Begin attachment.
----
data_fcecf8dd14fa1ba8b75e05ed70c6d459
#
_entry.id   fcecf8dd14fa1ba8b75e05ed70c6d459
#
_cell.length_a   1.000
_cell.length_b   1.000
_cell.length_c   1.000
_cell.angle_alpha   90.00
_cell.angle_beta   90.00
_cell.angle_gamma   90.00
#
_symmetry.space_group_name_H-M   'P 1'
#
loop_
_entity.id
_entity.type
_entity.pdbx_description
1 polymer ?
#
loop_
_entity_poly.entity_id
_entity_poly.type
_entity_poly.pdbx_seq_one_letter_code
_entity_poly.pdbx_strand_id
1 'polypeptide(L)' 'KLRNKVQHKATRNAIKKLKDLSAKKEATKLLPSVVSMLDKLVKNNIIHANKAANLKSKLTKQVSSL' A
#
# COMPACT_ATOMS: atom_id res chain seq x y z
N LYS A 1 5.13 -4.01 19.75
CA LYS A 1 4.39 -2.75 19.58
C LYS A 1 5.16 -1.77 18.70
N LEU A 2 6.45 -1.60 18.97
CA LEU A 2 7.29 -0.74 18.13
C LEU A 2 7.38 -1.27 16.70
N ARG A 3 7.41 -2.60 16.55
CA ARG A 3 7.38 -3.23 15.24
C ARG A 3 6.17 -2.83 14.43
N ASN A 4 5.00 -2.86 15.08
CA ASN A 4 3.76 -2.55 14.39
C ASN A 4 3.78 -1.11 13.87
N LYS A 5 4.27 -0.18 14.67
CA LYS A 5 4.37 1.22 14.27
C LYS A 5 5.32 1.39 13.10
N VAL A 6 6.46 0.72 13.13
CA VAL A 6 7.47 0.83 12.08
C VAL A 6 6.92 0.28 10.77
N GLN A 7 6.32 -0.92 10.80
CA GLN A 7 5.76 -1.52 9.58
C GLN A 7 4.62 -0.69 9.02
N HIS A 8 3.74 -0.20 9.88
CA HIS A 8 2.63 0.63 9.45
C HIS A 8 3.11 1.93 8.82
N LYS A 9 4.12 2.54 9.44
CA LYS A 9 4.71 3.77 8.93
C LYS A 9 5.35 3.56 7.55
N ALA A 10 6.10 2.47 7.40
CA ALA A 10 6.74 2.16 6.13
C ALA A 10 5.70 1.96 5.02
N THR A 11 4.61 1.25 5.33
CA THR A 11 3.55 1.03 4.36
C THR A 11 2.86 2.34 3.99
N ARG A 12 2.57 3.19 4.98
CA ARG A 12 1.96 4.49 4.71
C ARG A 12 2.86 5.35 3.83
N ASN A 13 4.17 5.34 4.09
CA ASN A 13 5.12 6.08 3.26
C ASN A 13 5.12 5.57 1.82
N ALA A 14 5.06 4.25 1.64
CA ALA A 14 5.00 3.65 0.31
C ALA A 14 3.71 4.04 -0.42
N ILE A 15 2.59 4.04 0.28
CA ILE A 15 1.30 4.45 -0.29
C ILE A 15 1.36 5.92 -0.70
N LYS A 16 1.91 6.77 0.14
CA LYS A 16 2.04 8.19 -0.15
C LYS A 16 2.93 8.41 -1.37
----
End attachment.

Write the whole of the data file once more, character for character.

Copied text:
data_fcecf8dd14fa1ba8b75e05ed70c6d459
#
_entry.id   fcecf8dd14fa1ba8b75e05ed70c6d459
#
_cell.length_a   1.000
_cell.length_b   1.000
_cell.length_c   1.000
_cell.angle_alpha   90.00
_cell.angle_beta   90.00
_cell.angle_gamma   90.00
#
_symmetry.space_group_name_H-M   'P 1'
#
loop_
_entity.id
_entity.type
_entity.pdbx_description
1 polymer ?
#
loop_
_entity_poly.entity_id
_entity_poly.type
_entity_poly.pdbx_seq_one_letter_code
_entity_poly.pdbx_strand_id
1 'polypeptide(L)' 'KLRNKVQHKATRNAIKKLKDLSAKKEATKLLPSVVSMLDKLVKNNIIHANKAANLKSKLTKQVSSL' A
#
# COMPACT_ATOMS: atom_id res chain seq x y z
N LYS A 1 5.13 -4.01 19.75
CA LYS A 1 4.39 -2.75 19.58
C LYS A 1 5.16 -1.77 18.70
N LEU A 2 6.45 -1.60 18.97
CA LEU A 2 7.29 -0.74 18.13
C LEU A 2 7.38 -1.27 16.70
N ARG A 3 7.41 -2.60 16.55
CA ARG A 3 7.38 -3.23 15.24
C ARG A 3 6.17 -2.83 14.43
N ASN A 4 5.00 -2.86 15.08
CA ASN A 4 3.76 -2.55 14.39
C ASN A 4 3.78 -1.11 13.87
N LYS A 5 4.27 -0.18 14.67
CA LYS A 5 4.37 1.22 14.27
C LYS A 5 5.32 1.39 13.10
N VAL A 6 6.46 0.72 13.13
CA VAL A 6 7.47 0.83 12.08
C VAL A 6 6.92 0.28 10.77
N GLN A 7 6.32 -0.92 10.80
CA GLN A 7 5.76 -1.52 9.58
C GLN A 7 4.62 -0.69 9.02
N HIS A 8 3.74 -0.20 9.88
CA HIS A 8 2.63 0.63 9.45
C HIS A 8 3.11 1.93 8.82
N LYS A 9 4.12 2.54 9.44
CA LYS A 9 4.71 3.77 8.93
C LYS A 9 5.35 3.56 7.55
N ALA A 10 6.10 2.47 7.40
CA ALA A 10 6.74 2.16 6.13
C ALA A 10 5.70 1.96 5.02
N THR A 11 4.61 1.25 5.33
CA THR A 11 3.55 1.03 4.36
C THR A 11 2.86 2.34 3.99
N ARG A 12 2.57 3.19 4.98
CA ARG A 12 1.96 4.49 4.71
C ARG A 12 2.86 5.35 3.83
N ASN A 13 4.17 5.34 4.09
CA ASN A 13 5.12 6.08 3.26
C ASN A 13 5.12 5.57 1.82
N ALA A 14 5.06 4.25 1.64
CA ALA A 14 5.00 3.65 0.31
C ALA A 14 3.71 4.04 -0.42
N ILE A 15 2.59 4.04 0.28
CA ILE A 15 1.30 4.45 -0.29
C ILE A 15 1.36 5.92 -0.70
N LYS A 16 1.91 6.77 0.14
CA LYS A 16 2.04 8.19 -0.15
C LYS A 16 2.93 8.41 -1.37